Shortly after the people of Israel were rescued from slavery in the land of Egypt, they were given the 10 commandments.  The first of those, most people can cite with relative ease;

“I am the Lord your God, who brought you out of Egypt, out of the land of slavery.  You shall have no other gods before me” – Exodus 20.2-3

Outside of context, this sounds pernicious and smug.  Like God is some kind of jealous, vengeful deity looking to ensure his people stay under his thumb and making this thought so clear as to insert it as his first commandment.  God comes across as petty and insecure; desiring worship for himself for it’s own sake without regard to the welfare of his people.
Outside of context, that is.

But context matters.  For 400 hundred years, the Israelites were enslaved by the Egyptians; by pharoahs that called themselves “gods”.  The Israelites struggled theologically trying to hold a monotheistic faith in a polytheistic society and forced through chains and whips to serve an earthly “god” with their bodies while struggling to serve a cosmic God with their whole hearts and lives.  400 years of theological tension, spiritual and physical imprisonment, torture and humiliation; everything challenging a belief that there is only one God while forcibly serving a second.  Now?  Those days were suddenly, dramatically, miraculously (Dead Sea) gone.
Put in context, the first commandment to the Israelites sounds more like this:
“I AM indeed the Lord your God!  I am not dead and gone.  I pulled you out of Egypt; out of slavery into glorious freedom.  From this point forward, you will have no other gods but the Freedom God; the other gods you were forced to serve, have no hold on you any more.  The God who releases you from bondage into a glorious future full of promise and opportunity is now your God and the only God you will serve from this day forward.”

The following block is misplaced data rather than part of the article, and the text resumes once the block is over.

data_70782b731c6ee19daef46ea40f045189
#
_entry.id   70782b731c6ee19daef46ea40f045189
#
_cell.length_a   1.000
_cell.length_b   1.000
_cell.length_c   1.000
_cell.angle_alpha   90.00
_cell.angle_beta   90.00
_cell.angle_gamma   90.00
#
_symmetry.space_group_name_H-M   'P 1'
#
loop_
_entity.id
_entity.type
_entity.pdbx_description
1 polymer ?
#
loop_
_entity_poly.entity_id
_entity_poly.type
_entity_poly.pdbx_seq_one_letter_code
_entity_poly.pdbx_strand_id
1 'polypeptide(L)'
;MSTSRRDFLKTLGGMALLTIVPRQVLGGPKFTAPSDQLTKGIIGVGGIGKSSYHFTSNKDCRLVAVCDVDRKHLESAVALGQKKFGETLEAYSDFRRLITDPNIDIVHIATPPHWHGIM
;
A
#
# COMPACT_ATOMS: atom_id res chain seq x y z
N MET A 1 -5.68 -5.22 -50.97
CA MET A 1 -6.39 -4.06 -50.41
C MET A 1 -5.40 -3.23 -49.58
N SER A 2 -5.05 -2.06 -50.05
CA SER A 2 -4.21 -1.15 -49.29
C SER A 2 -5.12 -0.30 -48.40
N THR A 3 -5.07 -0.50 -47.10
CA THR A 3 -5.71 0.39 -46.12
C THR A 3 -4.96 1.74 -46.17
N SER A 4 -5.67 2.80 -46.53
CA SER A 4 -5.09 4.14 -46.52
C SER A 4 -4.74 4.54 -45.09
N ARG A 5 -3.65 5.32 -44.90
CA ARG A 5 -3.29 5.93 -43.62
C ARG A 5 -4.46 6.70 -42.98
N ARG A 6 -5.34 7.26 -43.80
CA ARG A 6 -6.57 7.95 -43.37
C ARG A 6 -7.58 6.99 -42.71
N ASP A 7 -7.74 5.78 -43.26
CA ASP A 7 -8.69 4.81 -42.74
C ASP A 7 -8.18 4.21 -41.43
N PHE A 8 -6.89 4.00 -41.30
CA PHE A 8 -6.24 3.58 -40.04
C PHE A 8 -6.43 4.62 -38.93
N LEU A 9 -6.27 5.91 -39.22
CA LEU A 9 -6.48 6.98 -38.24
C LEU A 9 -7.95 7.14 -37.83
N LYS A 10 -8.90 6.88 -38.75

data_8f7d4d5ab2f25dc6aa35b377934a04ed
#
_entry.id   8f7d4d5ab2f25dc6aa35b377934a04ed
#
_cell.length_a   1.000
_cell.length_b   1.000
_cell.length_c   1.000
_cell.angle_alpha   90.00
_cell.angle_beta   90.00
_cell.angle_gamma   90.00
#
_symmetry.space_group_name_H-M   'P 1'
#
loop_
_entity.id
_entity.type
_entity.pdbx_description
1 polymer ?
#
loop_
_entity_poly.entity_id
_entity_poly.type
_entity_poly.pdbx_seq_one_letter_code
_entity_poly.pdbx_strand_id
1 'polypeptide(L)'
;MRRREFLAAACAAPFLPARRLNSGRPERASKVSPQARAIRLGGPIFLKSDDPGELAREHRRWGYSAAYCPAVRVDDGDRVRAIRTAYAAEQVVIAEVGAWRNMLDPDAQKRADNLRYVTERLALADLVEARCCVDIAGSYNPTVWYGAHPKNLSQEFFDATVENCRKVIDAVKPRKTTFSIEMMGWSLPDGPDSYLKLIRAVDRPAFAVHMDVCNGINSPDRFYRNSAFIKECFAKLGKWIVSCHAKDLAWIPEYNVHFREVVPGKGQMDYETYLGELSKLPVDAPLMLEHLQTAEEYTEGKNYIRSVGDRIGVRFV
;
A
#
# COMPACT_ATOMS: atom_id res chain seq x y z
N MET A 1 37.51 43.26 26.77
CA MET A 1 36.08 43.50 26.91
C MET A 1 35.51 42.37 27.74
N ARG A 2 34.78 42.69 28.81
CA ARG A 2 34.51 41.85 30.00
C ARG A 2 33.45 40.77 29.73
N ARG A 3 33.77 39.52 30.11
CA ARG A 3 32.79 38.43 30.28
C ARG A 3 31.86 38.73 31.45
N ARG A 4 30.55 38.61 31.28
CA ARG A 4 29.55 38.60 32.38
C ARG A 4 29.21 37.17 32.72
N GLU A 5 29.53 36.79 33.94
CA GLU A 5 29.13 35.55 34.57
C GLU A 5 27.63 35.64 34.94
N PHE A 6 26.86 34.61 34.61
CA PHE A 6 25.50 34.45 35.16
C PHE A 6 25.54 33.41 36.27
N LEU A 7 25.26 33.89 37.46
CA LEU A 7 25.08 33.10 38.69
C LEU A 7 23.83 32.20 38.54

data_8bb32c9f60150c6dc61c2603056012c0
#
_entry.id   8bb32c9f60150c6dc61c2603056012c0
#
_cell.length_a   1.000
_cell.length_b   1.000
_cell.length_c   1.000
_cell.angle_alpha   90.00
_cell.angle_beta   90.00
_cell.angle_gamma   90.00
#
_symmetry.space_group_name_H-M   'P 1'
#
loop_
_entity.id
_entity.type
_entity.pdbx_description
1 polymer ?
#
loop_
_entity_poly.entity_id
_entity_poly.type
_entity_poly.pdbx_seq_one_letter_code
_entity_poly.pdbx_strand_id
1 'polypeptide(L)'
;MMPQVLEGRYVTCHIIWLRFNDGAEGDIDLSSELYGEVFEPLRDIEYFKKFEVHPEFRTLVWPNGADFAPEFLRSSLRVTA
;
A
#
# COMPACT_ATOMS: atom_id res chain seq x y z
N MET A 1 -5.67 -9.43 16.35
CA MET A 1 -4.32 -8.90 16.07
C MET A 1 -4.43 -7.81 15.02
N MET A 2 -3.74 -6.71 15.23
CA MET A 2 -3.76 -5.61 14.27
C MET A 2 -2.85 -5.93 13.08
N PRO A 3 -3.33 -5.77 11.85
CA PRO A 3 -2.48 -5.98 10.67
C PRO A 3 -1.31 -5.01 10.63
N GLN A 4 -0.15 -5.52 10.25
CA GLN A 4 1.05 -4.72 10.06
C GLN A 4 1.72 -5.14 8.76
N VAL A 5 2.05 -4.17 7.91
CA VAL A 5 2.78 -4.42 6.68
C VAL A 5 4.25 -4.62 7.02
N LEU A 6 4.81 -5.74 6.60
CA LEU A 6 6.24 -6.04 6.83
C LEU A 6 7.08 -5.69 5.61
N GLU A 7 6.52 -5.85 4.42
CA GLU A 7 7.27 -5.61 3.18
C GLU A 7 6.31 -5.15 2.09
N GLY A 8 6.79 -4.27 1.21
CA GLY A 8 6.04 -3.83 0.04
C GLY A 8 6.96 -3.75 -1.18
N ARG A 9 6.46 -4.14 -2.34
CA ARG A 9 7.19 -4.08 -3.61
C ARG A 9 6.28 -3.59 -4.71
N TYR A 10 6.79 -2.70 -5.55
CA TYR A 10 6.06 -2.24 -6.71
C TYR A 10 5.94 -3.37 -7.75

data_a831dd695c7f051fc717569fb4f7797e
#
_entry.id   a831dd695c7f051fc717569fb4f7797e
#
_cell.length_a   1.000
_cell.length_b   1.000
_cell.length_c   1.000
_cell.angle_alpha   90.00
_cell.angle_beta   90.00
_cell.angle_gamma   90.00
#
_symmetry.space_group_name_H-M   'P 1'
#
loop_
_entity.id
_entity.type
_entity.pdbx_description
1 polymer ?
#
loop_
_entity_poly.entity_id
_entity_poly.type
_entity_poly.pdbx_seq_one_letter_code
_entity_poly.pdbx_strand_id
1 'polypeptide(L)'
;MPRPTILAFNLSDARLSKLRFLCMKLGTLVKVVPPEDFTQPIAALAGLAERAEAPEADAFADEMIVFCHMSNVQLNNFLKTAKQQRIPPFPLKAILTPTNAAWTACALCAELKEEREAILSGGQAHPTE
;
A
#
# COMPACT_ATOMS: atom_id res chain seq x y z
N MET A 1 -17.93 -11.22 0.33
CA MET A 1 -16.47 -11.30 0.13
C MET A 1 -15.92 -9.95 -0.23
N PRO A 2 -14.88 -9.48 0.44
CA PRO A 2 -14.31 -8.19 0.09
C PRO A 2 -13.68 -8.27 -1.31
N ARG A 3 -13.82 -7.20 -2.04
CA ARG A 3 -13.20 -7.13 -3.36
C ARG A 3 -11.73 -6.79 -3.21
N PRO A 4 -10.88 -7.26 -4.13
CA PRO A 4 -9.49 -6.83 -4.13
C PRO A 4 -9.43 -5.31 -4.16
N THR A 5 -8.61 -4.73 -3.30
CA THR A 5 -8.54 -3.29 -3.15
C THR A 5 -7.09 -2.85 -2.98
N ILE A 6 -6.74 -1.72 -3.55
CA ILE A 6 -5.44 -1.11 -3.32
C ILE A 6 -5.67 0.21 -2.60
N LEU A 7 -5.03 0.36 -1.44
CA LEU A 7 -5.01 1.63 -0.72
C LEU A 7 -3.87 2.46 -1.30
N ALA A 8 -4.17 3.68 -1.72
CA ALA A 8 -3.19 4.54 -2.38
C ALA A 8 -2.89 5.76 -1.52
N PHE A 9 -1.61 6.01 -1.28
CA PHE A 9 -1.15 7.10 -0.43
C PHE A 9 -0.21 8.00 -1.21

Powerful stuff for a people now free; their old masters are dead.  They are alive to serve the master that offers them freedom, promise and a life of joy and abundance; not ease and peace but that’s another blog for another time.
So if this commandment is to be relevant to your life, then what now?  Who are your “gods” and “masters”?  With what kind of confidence can you say that you have been released from slavery and bondage BY a God of freedom and now serve ONLY a God of freedom?  To what degree is your life your own?  Your time your own?  Your service to God alone?
Masters are tempting.  The people of Israel complained no less than seven times while in the wilderness that it would be better were they to return to Egypt.  Freedom is tricky, messy and often uncomfortable.  But always preferred to slavery (or should be).
The church is not a nation in the same way the Israel was and so working out this freedom requires some work.  But it’s work worth doing.
Life’s too short to serve other masters.  Be free.  Start today.